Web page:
The Afghan Border Forces remain on alert in Narai district in the eastern province of Kunar following an exchange of mortar and rocket fire with Pakistan late last month.
The Narai district is located along the Durand Line – a de facto border between Afghanistan and Pakistan. The de facto border runs almost 2,400 kilometers between the two neighboring countries.
Do Kalam village in Narai district, which is close to the Chitral district of Pakistan, was hit by Pakistani artillery fire in the latest clash.
According to local officials, two women were killed and five others were wounded--including children--in the blasts.
Some unconfirmed reports indicate that a counter-attack by Afghan forces caused casualties among Pakistani troops.
General Abdul Sabir Haidari, commander of the First Regiment of Border Forces East, visited Narai district on Sunday, Nov. 2, and said his forces have been stationed in strategic areas and are on alert.
“We agreed to a ceasefire on the seventh (of Aqrab – Oct. 29) and no clash has happened since, but the Border Forces are on high alert and have very high morale. You can see that they (Pakistani forces) have stopped work on the installations they were trying to build,” he said.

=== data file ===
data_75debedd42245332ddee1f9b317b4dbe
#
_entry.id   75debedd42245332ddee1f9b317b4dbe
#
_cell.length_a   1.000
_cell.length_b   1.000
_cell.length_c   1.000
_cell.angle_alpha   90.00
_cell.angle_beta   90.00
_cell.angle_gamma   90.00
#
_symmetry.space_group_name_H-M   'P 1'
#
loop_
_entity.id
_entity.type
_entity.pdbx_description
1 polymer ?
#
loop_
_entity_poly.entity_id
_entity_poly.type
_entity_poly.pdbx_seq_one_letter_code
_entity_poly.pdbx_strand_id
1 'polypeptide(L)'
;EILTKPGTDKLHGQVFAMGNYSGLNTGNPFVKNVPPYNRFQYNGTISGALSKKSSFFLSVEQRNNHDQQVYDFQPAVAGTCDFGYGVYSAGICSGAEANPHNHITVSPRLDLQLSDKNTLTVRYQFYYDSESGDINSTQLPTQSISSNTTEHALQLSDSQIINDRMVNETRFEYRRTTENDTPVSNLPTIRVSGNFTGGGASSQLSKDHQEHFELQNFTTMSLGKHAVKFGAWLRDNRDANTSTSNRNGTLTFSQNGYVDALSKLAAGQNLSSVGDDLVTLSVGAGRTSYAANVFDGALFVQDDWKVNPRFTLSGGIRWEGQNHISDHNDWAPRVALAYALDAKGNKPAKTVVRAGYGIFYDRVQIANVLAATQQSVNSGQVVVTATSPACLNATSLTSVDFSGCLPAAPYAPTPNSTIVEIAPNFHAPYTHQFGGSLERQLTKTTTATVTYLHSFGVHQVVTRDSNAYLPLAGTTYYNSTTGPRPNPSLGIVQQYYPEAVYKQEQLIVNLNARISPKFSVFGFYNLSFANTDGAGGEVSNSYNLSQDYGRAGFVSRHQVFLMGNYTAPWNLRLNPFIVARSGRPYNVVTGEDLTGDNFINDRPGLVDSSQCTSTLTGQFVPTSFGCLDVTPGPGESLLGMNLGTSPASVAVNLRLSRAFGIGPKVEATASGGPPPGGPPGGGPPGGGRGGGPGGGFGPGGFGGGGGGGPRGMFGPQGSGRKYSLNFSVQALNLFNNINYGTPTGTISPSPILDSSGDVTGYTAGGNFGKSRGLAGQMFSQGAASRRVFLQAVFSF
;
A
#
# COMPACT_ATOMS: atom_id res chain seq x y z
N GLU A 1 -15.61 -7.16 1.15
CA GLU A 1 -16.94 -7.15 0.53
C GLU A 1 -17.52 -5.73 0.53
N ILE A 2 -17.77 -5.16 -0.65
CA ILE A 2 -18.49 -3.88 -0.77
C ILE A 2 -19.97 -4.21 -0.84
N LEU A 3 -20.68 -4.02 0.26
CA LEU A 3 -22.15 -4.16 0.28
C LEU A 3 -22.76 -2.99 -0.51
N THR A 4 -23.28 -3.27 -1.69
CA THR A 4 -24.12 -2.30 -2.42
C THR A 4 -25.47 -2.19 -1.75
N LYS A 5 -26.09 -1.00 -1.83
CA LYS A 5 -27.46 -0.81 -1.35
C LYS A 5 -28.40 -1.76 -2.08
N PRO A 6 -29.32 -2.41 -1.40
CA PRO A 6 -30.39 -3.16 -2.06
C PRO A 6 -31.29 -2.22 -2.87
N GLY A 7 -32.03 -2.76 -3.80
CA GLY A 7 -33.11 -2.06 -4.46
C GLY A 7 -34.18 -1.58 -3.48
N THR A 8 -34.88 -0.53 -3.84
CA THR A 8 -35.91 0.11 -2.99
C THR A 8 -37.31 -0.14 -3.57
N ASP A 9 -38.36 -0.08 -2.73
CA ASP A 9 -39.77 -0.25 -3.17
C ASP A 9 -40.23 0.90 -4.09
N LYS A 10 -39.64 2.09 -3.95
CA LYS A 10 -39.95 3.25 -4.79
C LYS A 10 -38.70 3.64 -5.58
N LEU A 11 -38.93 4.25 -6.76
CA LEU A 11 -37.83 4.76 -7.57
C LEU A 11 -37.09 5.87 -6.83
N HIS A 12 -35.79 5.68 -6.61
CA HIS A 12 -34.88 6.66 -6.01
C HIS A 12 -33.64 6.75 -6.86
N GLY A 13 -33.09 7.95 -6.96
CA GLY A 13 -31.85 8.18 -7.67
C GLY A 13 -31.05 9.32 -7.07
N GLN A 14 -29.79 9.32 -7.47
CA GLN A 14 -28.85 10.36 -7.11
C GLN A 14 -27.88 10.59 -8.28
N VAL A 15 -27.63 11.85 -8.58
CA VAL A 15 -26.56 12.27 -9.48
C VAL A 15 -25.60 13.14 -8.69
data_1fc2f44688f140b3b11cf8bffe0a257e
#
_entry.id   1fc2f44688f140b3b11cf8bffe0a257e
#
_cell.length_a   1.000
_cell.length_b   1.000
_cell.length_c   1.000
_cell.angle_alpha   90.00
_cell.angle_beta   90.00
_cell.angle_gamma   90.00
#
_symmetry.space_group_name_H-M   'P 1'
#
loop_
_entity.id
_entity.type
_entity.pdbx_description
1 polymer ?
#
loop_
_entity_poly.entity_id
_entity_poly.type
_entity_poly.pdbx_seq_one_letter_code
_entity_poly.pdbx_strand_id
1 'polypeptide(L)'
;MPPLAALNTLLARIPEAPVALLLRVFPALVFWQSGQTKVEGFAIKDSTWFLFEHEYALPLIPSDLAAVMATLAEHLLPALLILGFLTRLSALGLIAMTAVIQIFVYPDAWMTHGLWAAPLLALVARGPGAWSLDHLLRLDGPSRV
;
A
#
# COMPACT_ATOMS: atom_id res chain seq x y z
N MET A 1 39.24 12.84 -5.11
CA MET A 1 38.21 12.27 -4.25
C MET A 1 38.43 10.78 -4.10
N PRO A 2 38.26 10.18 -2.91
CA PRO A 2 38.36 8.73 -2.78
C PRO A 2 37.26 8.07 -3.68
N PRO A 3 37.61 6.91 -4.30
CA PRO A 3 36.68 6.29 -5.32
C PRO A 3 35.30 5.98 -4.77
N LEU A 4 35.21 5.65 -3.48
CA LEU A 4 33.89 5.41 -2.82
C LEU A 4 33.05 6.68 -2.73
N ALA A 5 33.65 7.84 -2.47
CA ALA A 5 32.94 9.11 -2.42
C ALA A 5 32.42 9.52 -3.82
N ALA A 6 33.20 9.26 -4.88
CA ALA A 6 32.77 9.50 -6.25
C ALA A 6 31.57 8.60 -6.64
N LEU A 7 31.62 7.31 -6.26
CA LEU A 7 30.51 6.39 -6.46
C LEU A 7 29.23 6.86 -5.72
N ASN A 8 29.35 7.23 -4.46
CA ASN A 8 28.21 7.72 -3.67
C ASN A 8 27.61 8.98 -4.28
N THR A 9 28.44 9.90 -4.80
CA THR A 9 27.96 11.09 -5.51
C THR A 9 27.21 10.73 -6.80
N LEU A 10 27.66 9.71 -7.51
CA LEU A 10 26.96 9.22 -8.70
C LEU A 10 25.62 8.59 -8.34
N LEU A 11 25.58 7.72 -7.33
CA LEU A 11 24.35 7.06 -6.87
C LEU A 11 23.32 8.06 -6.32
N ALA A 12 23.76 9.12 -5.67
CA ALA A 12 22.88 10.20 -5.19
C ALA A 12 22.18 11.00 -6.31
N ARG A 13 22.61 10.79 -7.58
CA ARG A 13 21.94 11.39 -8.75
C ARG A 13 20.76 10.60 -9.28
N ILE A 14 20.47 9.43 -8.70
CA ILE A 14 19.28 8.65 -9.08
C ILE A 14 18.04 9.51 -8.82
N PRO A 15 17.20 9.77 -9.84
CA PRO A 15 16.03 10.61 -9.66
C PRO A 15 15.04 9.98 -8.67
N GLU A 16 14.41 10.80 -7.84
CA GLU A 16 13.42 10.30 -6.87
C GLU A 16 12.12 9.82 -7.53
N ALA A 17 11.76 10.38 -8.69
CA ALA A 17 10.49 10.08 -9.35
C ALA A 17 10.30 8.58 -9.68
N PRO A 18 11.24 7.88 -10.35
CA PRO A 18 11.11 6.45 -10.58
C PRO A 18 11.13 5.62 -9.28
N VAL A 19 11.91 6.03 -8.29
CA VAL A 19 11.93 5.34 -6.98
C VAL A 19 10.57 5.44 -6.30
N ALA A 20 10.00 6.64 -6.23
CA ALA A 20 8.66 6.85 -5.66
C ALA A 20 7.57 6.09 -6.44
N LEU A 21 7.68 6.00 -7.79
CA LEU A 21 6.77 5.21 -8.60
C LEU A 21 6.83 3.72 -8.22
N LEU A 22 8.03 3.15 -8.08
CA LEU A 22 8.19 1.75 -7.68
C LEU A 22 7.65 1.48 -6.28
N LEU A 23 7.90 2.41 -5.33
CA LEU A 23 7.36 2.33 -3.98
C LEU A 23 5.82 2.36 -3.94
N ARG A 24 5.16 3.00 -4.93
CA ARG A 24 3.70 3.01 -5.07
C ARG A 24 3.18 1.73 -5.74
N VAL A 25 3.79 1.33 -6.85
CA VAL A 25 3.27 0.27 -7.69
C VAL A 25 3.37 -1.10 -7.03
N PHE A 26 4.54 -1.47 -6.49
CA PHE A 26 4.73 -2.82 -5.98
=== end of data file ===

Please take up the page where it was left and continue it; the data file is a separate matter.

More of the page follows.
Border forces said the skirmishes started when Pakistani troops tried to build a military installation in international border areas, which, according to the Afghan side, is a provocation.
“The Pakistanis wanted to build a checkpoint in Tor Kamar area, which is an international border,” Haidari explained. “First, we wanted to solve the issue through negotiations and wanted to tell them (the Pakistani military) that people are sensitive about this area… But they continued their work and they opened fire on our forces at a time when we were not able to communicate with them and so the clash started.”
“And then, reported Abdul Nasir, a tribal elder from Kunar, “Our brave forces gave a tit-for-tat response to them (Pakistani forces) and we are grateful.”
Local residents said this is not the first time Pakistani forces have violated the line and engaged with the Afghan military. Locals say they are ready to defend the country and stand alongside Afghan forces.
“Pakistanis and Punjabis came and wanted to build a checkpoint. We are standing with the (Afghan) government and we are ready to help them,” said Kafyatullah, a tribal elder.
“This is not the first time. There have been clashes three or four times, and the people have cooperated with our brave forces,” said Ghawsuddin, a tribal elder from Kunar.
Pakistan’s incursions across the line date back several years, and despite promises from the Pakistani government, eastern Afghanistan continues to take fire from the Pakistan side.